Does JP agree with Bultmann that the Gospel accounts are not historically accurate?

About JP, FAQs, Readers’ Perspective Leave a Comment

Both Jewish and Christian members of the School take very seriously the stories in the Gospels.

Question received from a reader in Pasadena, California, U.S.A that was published in the “Readers’ Perspective” column of Jerusalem Perspective 23 (Nov.-Dec. 1989): 2, 14.

I appreciate your publication [JP] as it usually presents complex issues in a way the average person can understand. However, I feel uneasy about all the textual criticism you are doing. Do the scholars of the Jerusalem School agree with Bultmann that the Gospel accounts are not historically accurate but were added to and changed by later redactors, and that one needs to get behind these myths to understand the real Jesus?

David Bivin responds:

Both the Jewish and Christian members of the Jerusalem School of Synoptic Research take very seriously the Gospel accounts. In 1926 Rudolf Karl Bultmann wrote, “I do indeed think that we can now know almost nothing concerning the life and personality of Jesus, since the early Christian sources show no interest in either, are moreover fragmentary and often legendary; and other sources about Jesus do not exist.”[1]

I do not agree with Bultmann in this, nor do I share his view that the miracles of Jesus are merely literary devices or myths to convey some central moral or ethical theme. Bultmann insisted that it is impossible to reach the historical Jesus through the Gospels, but the Jerusalem School’s whole approach to the Synoptic Gospels contradicts this. I believe that not only is it possible to see and understand Jesus from the Gospels, but that we can even see him better when we read the Gospel accounts through the eyes of their first Jewish readers.

The most serious handicaps generally suffered by Christian New Testament scholars studying the words of Jesus are a lack of fluency in Mishnaic Hebrew and an unfamiliarity with the teachings and practices of Jesus and his Jewish contemporaries. A great deal that Jesus said and did has been distorted because the Church has grown unacquainted with its Hebraic roots. Since 1921, when Bultmann published the first edition of his influential Die Geschichte der synoptischen Tradition (History of the Synoptic Tradition), the Church and its academic institutions have taken a wrong turn in viewing the Gospel stories primarily as mythology.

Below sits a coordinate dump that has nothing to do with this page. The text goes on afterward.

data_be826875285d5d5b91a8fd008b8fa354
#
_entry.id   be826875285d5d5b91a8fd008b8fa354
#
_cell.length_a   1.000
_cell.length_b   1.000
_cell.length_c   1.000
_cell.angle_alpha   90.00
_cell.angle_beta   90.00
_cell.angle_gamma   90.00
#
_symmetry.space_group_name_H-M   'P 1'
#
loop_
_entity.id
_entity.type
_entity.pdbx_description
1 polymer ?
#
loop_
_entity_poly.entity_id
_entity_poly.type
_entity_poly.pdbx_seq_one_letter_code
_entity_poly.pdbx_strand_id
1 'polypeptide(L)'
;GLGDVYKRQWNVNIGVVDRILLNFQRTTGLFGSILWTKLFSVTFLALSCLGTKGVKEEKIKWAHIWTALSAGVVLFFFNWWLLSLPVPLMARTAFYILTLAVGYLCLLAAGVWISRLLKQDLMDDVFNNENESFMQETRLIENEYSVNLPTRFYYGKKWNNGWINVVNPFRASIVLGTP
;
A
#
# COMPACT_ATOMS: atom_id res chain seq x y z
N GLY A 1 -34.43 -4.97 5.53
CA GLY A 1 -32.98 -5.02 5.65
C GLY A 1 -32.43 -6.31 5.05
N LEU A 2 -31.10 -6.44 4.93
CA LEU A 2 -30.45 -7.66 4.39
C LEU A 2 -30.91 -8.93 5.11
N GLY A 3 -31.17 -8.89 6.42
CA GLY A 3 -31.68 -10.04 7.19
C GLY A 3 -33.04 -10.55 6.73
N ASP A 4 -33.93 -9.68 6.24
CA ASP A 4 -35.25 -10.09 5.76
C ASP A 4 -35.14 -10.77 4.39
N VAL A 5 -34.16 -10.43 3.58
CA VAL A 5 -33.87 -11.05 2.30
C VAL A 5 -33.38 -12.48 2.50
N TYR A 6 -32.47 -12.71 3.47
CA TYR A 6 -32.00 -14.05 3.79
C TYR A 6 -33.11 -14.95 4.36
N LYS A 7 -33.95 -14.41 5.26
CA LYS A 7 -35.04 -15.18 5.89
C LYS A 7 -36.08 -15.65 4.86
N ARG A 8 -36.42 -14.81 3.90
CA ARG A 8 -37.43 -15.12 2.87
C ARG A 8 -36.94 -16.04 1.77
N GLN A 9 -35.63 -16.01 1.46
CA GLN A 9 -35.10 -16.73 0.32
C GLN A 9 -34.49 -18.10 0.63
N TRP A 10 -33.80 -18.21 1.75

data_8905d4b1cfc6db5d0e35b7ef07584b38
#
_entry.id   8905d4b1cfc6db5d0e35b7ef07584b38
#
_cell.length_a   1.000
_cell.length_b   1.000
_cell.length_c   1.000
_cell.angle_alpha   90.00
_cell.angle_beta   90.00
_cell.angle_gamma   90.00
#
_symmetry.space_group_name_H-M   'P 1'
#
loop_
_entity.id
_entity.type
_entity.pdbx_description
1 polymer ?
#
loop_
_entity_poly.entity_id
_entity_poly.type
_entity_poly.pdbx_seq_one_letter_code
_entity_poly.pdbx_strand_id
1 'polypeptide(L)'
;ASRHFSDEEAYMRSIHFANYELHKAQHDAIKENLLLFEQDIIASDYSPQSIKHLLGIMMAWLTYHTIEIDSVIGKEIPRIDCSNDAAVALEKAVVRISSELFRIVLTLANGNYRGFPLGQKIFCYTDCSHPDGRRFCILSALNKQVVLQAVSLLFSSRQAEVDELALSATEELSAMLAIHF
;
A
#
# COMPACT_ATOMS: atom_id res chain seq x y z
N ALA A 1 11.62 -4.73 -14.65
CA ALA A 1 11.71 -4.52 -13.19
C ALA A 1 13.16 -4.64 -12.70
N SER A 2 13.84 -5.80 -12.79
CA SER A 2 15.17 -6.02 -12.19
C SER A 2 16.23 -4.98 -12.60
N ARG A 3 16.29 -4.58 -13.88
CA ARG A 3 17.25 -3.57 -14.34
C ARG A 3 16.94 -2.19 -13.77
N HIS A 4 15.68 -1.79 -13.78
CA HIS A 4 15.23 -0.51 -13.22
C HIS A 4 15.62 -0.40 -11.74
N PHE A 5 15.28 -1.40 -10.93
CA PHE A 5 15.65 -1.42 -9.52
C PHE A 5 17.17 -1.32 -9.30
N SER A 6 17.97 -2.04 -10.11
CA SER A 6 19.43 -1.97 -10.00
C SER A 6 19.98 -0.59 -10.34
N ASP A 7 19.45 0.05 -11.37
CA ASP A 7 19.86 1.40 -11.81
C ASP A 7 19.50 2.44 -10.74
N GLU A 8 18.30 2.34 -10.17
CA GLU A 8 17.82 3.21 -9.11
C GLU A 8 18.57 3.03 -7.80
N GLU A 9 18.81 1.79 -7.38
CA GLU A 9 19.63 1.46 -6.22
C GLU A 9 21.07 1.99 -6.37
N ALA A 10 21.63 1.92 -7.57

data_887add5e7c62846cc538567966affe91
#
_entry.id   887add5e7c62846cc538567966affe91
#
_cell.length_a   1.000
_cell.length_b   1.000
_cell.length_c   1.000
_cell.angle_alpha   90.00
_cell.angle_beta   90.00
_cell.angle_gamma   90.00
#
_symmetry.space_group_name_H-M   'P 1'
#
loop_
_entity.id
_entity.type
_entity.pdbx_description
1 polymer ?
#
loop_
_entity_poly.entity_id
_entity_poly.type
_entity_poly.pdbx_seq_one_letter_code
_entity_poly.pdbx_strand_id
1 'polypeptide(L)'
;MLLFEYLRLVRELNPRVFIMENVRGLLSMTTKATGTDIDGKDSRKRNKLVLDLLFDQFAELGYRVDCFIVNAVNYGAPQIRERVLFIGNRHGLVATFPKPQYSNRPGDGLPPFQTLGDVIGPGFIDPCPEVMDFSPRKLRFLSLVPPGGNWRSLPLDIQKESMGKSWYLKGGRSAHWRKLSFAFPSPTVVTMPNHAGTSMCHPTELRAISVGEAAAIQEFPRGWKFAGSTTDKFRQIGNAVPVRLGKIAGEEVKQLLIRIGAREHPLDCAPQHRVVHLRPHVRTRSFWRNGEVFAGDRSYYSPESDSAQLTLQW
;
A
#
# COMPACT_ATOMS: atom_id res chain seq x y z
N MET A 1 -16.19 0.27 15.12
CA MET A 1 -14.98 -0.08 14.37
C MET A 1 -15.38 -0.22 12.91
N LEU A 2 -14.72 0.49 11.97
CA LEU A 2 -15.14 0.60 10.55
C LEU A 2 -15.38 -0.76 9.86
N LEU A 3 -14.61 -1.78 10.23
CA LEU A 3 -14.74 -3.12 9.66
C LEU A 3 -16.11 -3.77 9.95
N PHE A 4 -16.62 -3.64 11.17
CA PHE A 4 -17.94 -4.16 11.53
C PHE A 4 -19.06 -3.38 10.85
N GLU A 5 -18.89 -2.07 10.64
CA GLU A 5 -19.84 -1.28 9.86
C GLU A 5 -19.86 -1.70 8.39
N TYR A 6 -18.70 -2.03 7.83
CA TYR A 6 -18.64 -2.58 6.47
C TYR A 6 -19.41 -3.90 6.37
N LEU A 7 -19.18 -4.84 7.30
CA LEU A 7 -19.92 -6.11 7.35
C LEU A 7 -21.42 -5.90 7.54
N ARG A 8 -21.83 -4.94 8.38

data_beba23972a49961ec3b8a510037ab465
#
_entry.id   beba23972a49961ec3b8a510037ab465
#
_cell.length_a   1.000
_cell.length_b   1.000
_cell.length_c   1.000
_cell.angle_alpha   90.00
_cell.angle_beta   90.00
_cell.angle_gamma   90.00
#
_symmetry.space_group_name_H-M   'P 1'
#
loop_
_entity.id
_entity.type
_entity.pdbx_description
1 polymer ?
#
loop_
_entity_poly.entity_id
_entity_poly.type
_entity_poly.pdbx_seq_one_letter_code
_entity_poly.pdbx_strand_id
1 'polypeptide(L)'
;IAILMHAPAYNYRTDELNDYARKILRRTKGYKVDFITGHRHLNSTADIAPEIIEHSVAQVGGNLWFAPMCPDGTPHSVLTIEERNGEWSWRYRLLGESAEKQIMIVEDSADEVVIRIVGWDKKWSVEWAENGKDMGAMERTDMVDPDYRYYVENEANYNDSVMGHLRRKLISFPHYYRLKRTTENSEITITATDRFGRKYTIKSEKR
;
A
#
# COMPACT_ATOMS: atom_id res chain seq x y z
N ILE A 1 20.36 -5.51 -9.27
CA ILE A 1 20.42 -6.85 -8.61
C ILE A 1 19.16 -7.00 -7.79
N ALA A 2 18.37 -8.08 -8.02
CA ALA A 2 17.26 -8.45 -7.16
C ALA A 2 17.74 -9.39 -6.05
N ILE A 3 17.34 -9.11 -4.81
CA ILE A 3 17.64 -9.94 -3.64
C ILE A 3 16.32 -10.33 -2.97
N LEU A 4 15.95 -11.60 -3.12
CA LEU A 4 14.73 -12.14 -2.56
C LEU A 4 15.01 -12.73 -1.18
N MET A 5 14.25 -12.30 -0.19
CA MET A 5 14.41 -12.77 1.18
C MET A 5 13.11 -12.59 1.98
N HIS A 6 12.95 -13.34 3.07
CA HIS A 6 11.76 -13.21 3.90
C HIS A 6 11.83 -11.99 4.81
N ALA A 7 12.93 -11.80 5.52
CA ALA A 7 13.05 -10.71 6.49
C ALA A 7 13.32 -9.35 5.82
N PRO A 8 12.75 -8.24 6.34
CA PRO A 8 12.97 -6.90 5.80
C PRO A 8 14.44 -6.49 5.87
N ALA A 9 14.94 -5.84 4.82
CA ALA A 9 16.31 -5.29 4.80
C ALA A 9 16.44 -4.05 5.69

However, I believe there is abundant evidence suggesting that Jesus’ sayings were recorded soon after his death—and in Hebrew, the language in which they were probably spoken. Consequently, I begin my study of the Gospels with a different set of assumptions than Bultmann and his followers, and I am able to take a much more optimistic view of our ability to recover accurate information about the Jesus of history.

This article originally appeared in issue 23 of the Jerusalem Perspective magazine. Click on the image above to view a PDF of the original magazine article.

  • [1] Jesus and the Word, trans. L. P. Smith and E. H. Lantero (London: Charles Scribner’s Sons, 1934, 1958), 14. The German original reads: Denn freilich bin ich der Meinung, das wir vom Leben und von der Persönlichkeit Jesus so gut wei nichts mehr wissen können….” (Jesus [Berlin: Deutsche Bibliothek, 1929], 12).

Leave a Reply

  • JP Staff Writer

    JP Staff Writer

    Articles that are designated as authored by “JP Staff Writer” were written by Jerusalem Perspective’s editorial staff.
    [Read more about author]

  • JP Content

  • Suggested Reading

  • Hospitality Heritage of the ChurchPetros Petra WordplayHistorical Jesus a Tanna FIDeliver Us From Evil6 Stone Water JarsEnemies of the HarvestWere Women Segregated?Luke 9-51-56—A Hebrew FragmentUnlocking the Synoptic ProblemNew Portrait of SalomeInsulting God's High PriestLoving BothMedieval JargonBeating the (Thorny) Bushes title 2Gergesa, Gerasa, or GadaraPG‘Everything Written…in the Psalms About Me’ (Luke 24-44)And OR In Order To RemarryAnti-Jewish TendenciesScribal ErrorsAllegro to ZeitlinTwena With All Due RespectTorah in the Sermon on the MountBethsaida 002Flusser Times of the GentilesIf Your Eye Be Single cover imageIntro to SynopticThe Names of Jerusalem in the Synoptic Gospels and ActsStewards of God's KeysBy the Finger of GodPower of ParablesTrees of LifeBest Long-TermFlusser Parables of Ill ReputeNew International JesusReich Design and MaintenanceSafrai Synagogue CenturionNun GergesaThe Social Jesus-Beyond and Individualist ReadingSabbath BreakersNeot KedumimWealth of Herod the GreatGood Morning, ElijahMiraculous CatchSalted With FireJewish Laws of Purity in Jesus' DayMidrash in the New TestamentAesop's Fables and the Parables of the SagesJesus’ Temptation and Its Jewish BackgroundOstracon From Qumran FlusserOrigins of Jesus' Dominical TitleDid Jesus Make Food Clean?Evidence of Pro-Roman Leanings in the Gospel of MatthewA Body, Vultures & SoMBinding and Loosingספר פתרון תורהPilgrimage in the Time of Jesus coverThe Appearance of Jesus-Hairstyles and BeardsA Farewell to the Emmaus RoadDid Jesus Wear a KippahDid Jesus Save the Life of an Adultress?Tangled Up in TecheletThey Know Not What They DoCenturion and the SynagogueWhat Is the Leaven of the PhariseesDoes God Play Scrabble?Role of Women in the Temple